- The Washington Times - Friday, May 30, 2003

NICOSIA, Cyprus — Arab skepticism over the U.S.-backed “road map” for peace in the Middle East is growing, with Egyptian diplomats and media leading a campaign of doubt.

In recent days, several Egyptian newspapers have called on the United States “to redress its policies before it is too late,” citing difficulties in the occupation of Iraq and Washington’s continuing commitment to Israel’s security.

President Bush plans a summit meeting with Israeli Prime Minister Ariel Sharon and Mahmoud Abbas, the new Palestinian prime minister, most likely next week in Jordan.

This summit is to be followed by a meeting with the leaders of Egypt, Saudi Arabia and Jordan, all of which support the road map sponsored by Mr. Bush.

According to Cairo’s Al-Akhbar, “The living and health conditions of the Iraqi people are daily becoming worse. The political and ethnic disputes are escalating. There is no sign that the conditions in Iraq are heading toward stability.”

It attacked what it called “the imperialist greed for oil and the desire to protect Israeli national security” and stated that “the only thing preoccupying the U.S. occupation force is to control Iraq’s affairs.”

Another Egyptian newspaper, Cairo’s Al-Wafd, charged that because of U.S. “religious extremism,” Arab fanatics “will continue to threaten U.S. interests around the world, no matter how Washington increases its security arrangements.”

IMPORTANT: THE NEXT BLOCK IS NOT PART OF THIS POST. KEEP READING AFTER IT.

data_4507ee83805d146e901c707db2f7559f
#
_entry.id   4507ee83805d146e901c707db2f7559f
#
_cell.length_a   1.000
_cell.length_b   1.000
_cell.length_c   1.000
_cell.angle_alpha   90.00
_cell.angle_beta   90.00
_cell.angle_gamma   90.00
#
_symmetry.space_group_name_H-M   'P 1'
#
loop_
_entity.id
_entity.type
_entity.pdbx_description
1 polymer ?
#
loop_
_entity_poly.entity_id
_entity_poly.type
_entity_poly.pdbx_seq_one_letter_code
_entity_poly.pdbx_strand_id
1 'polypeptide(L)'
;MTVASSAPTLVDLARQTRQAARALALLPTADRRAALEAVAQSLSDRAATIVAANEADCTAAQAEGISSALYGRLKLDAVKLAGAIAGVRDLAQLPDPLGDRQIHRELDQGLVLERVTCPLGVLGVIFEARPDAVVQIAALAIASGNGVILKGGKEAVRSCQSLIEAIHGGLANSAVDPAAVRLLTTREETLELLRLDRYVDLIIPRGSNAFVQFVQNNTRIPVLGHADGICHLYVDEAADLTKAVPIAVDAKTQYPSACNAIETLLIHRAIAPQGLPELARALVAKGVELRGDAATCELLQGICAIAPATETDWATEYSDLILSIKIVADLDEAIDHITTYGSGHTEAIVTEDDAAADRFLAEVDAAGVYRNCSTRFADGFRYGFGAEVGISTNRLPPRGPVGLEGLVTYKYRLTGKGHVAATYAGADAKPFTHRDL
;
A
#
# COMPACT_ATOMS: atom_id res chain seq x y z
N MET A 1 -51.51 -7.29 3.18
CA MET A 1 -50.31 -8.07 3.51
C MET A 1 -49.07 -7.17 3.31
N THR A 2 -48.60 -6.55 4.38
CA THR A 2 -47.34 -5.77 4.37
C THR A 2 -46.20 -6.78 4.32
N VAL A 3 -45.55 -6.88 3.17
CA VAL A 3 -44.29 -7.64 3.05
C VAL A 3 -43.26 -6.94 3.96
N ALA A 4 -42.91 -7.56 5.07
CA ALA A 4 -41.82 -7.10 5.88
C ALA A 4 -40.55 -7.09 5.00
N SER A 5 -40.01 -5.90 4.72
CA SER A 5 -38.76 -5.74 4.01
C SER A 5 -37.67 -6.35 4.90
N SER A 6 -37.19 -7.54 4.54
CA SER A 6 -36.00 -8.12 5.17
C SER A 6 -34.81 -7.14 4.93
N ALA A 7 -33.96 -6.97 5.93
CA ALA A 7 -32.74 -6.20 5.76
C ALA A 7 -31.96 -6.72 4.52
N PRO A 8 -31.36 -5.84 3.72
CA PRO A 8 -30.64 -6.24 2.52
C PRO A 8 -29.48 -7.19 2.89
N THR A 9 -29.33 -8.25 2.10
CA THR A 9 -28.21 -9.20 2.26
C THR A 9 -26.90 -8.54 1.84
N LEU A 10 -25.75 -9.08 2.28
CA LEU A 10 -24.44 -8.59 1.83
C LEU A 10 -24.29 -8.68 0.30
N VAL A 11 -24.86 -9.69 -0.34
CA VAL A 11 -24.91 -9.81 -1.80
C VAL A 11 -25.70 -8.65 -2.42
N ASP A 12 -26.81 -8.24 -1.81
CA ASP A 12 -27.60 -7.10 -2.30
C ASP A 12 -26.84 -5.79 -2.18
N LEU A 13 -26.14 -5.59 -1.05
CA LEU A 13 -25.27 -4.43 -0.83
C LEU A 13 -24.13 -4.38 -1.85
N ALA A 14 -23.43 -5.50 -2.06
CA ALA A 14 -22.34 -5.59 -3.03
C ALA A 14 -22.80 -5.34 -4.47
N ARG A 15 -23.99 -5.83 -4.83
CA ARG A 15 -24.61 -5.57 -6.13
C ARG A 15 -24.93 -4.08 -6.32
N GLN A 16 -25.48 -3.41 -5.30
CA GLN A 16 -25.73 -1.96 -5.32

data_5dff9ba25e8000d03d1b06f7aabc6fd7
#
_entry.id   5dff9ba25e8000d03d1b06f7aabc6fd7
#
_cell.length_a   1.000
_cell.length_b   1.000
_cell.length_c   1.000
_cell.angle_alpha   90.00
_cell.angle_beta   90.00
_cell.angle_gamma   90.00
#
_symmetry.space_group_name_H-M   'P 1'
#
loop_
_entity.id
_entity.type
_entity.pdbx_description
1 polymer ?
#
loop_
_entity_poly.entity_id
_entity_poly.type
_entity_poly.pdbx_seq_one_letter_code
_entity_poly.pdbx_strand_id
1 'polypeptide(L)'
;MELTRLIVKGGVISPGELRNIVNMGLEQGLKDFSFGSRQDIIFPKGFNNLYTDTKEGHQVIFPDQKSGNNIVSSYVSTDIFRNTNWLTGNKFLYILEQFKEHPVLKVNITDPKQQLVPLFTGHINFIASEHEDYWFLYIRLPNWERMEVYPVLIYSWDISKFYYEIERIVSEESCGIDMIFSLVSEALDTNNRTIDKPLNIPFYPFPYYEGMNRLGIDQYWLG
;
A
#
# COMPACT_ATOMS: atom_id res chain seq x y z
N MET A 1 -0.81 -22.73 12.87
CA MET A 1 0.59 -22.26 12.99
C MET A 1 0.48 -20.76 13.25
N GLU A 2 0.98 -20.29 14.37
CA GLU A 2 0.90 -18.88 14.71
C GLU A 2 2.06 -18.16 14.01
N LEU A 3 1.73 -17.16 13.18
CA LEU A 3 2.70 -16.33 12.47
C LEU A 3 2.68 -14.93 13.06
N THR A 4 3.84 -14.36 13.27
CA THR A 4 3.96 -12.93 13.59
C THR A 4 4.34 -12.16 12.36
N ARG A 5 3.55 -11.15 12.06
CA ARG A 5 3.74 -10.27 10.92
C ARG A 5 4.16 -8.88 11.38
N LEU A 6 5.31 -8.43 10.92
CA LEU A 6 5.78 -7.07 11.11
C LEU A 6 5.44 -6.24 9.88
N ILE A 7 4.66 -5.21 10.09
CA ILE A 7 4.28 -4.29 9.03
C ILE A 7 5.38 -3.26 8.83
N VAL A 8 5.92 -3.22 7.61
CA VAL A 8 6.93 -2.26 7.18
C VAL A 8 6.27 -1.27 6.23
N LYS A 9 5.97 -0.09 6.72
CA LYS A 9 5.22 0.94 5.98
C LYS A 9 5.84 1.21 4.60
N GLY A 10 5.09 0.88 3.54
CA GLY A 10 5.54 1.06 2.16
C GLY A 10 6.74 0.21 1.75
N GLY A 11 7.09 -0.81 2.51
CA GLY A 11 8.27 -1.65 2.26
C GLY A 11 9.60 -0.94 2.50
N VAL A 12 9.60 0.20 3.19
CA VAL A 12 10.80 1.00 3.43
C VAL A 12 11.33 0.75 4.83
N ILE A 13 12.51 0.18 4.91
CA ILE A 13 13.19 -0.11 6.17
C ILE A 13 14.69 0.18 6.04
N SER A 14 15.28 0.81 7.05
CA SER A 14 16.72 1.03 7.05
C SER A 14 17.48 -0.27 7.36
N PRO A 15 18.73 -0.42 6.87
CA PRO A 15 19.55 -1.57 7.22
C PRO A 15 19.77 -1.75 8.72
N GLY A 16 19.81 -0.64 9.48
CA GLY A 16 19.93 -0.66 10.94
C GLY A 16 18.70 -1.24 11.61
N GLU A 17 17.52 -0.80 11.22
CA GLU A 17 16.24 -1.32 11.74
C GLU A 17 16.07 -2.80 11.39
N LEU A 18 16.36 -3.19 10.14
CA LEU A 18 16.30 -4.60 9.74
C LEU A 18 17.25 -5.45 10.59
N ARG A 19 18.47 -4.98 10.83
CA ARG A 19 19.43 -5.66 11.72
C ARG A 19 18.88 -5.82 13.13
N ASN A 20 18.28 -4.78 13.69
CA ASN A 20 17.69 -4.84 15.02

With uncertainty about the future of the Arab world and its suspicions of the U.S. role in the area, doubts also shroud commitments by Arab nations to each other.

Diplomatic sources report a growing tendency among Arab countries to revamp the various treaties binding them together, including drastic transformation of the 22-nation Arab League.

Cairo’s Al-Ahram weekly went as far as saying that “a revolt is brewing in the Arab world including calls for dismantling the Arab League.”

It added: “Most states do not implement the Arab League’s decisions and some are not keen to see the league survive.”

Western diplomats believe that most critical Egyptian-press comment is caused by the chaotic situation in Iraq and the absence of effective measures to improve it.

Such a view is said to be shared by Egyptian officials and members of the ruling National Democratic Party.

These diplomats point out that while heaping criticism on U.S. intentions in Iraq, Egypt itself tolerates no opposition to President Hosni Mubarak and has not authorized a new political party in 20 years.

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